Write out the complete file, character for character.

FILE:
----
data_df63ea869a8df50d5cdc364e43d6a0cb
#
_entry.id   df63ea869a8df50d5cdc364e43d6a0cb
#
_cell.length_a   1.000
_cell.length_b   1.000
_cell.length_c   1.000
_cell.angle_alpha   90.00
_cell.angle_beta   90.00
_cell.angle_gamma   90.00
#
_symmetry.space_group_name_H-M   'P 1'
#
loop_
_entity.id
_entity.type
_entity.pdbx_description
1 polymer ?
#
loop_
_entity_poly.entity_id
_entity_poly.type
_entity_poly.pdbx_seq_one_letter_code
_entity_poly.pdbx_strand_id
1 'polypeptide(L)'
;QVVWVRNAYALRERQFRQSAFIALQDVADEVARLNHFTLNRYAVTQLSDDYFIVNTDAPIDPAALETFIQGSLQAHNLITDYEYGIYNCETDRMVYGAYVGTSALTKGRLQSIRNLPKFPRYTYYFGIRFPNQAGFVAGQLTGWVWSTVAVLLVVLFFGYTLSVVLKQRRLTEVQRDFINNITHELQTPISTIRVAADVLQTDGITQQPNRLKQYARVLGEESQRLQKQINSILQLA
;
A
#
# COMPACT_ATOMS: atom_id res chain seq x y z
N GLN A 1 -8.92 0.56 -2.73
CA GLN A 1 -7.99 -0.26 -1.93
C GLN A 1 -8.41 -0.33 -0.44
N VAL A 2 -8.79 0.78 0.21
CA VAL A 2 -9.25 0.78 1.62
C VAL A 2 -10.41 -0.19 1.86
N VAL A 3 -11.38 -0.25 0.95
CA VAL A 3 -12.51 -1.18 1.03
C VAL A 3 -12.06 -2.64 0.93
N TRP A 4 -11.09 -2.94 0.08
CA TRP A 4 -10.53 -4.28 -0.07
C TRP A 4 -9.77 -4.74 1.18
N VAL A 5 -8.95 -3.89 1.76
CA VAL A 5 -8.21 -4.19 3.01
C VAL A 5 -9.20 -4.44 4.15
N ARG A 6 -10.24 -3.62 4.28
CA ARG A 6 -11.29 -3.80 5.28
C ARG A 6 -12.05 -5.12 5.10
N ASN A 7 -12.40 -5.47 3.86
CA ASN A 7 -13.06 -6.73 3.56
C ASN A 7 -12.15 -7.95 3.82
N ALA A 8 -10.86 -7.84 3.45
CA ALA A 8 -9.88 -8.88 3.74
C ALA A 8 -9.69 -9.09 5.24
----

data_df63ea869a8df50d5cdc364e43d6a0cb
#
_entry.id   df63ea869a8df50d5cdc364e43d6a0cb
#
_cell.length_a   1.000
_cell.length_b   1.000
_cell.length_c   1.000
_cell.angle_alpha   90.00
_cell.angle_beta   90.00
_cell.angle_gamma   90.00
#
_symmetry.space_group_name_H-M   'P 1'
#
loop_
_entity.id
_entity.type
_entity.pdbx_description
1 polymer ?
#
loop_
_entity_poly.entity_id
_entity_poly.type
_entity_poly.pdbx_seq_one_letter_code
_entity_poly.pdbx_strand_id
1 'polypeptide(L)'
;QVVWVRNAYALRERQFRQSAFIALQDVADEVARLNHFTLNRYAVTQLSDDYFIVNTDAPIDPAALETFIQGSLQAHNLITDYEYGIYNCETDRMVYGAYVGTSALTKGRLQSIRNLPKFPRYTYYFGIRFPNQAGFVAGQLTGWVWSTVAVLLVVLFFGYTLSVVLKQRRLTEVQRDFINNITHELQTPISTIRVAADVLQTDGITQQPNRLKQYARVLGEESQRLQKQINSILQLA
;
A
#
# COMPACT_ATOMS: atom_id res chain seq x y z
N GLN A 1 -8.92 0.56 -2.73
CA GLN A 1 -7.99 -0.26 -1.93
C GLN A 1 -8.41 -0.33 -0.44
N VAL A 2 -8.79 0.78 0.21
CA VAL A 2 -9.25 0.78 1.62
C VAL A 2 -10.41 -0.19 1.86
N VAL A 3 -11.38 -0.25 0.95
CA VAL A 3 -12.51 -1.18 1.03
C VAL A 3 -12.06 -2.64 0.93
N TRP A 4 -11.09 -2.94 0.08
CA TRP A 4 -10.53 -4.28 -0.07
C TRP A 4 -9.77 -4.74 1.18
N VAL A 5 -8.95 -3.89 1.76
CA VAL A 5 -8.21 -4.19 3.01
C VAL A 5 -9.20 -4.44 4.15
N ARG A 6 -10.24 -3.62 4.28
CA ARG A 6 -11.29 -3.80 5.28
C ARG A 6 -12.05 -5.12 5.10
N ASN A 7 -12.40 -5.47 3.86
CA ASN A 7 -13.06 -6.73 3.56
C ASN A 7 -12.15 -7.95 3.82
N ALA A 8 -10.86 -7.84 3.45
CA ALA A 8 -9.88 -8.88 3.74
C ALA A 8 -9.69 -9.09 5.24